According to the Albuquerque Journal, Neda said Vigil hired Gutierrez and his media company to produce commercials, and that Gutierrez used the HAVA money to pay cash to buy a home in Corpus Christi, Texas.
“It was sheer greed,” the prosecution said in its sentencing motion before .
Vigil told New Mexico Watchdog that Gutierrez and the Kupfers will appeal their respective convictions.
“The justice system was not fair to those individuals,” Vigil said. “There has never been any evidence of wrongdoing but to give the impression there was by delaying and taking it to this extent is unreasonable. They’re going to appeal their convictions and they will win.”
Prosecutors told a different story after Monday’s sentencing hearing.
“A lengthy prison sentence is what happens when individuals steal federal funds then obstruct and conceal their crimes,” IRS Criminal Investigation Special Agent in Charge Dawn Mertz said in a statement. “In this case, Mr. Gutierrez misappropriated voter education funds and used the money for his own benefit. IRS Criminal Investigation, along with our law enforcement partners, will continue to aggressively investigate the theft of taxpayer dollars.”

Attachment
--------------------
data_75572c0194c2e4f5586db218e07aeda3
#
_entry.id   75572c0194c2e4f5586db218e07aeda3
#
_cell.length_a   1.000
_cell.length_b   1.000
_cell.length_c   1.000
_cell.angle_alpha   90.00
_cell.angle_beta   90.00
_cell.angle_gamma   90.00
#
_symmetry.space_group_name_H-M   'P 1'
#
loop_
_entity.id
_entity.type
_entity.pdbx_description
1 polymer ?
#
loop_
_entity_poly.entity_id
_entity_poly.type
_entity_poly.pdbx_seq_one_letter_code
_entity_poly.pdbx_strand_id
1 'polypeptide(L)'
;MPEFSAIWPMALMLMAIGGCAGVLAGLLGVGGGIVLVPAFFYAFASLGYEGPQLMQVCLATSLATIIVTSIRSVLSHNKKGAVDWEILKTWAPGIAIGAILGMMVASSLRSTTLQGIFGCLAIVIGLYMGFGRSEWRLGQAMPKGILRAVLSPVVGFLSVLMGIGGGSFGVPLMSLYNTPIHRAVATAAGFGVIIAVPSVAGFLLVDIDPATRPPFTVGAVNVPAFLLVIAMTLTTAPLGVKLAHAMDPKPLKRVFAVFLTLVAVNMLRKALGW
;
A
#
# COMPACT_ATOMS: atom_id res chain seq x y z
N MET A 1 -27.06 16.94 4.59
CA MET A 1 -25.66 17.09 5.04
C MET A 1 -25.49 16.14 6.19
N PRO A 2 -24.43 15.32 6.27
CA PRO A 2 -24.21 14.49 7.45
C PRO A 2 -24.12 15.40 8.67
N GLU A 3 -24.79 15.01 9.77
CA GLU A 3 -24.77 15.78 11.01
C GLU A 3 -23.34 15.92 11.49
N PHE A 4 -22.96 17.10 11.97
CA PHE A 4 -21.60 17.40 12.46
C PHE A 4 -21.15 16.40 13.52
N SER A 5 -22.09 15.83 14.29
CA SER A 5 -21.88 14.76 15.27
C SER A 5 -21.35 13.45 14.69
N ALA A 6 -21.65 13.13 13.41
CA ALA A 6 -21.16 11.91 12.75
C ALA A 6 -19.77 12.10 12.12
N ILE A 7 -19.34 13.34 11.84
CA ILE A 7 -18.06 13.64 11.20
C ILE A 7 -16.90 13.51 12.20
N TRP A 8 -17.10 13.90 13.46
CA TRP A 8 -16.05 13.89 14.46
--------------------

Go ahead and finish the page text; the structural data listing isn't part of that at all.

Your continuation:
The controversy surrounding the HAVA funds came up in 2004 when Republicans complained about $2 million Vigil spent on radio and television ads about voter registration were merely attempts to enhance her name recognition across the state. Gutierrez’s firm produced the ads.
Questions about misspending made headlines in 2007. Vigil, who made an unsuccessful run for the U.S. House of Representatives in 2006, maintains her innocence.
“I did everything that was mandated, the duties that I was entrusted with as the secretary of state,” she said. “I performed them to the letter of the law.”
In the summer of 2011, Vigil sat down for an interview with New Mexico Watchdog and blamed her legal troubles on what she claimed was a wide conspiracy involving New Mexico Republicans as well as prominent Democrats, including and . Vigil called the allegations “a political witch hunt.”
The case against Vigil bounced back and forth.
The attorney general’s office handled the case when but Vigil’s attorney successfully argued that the AG’s office should be recused because it acts as in-house counsel to the secretary of state’s office.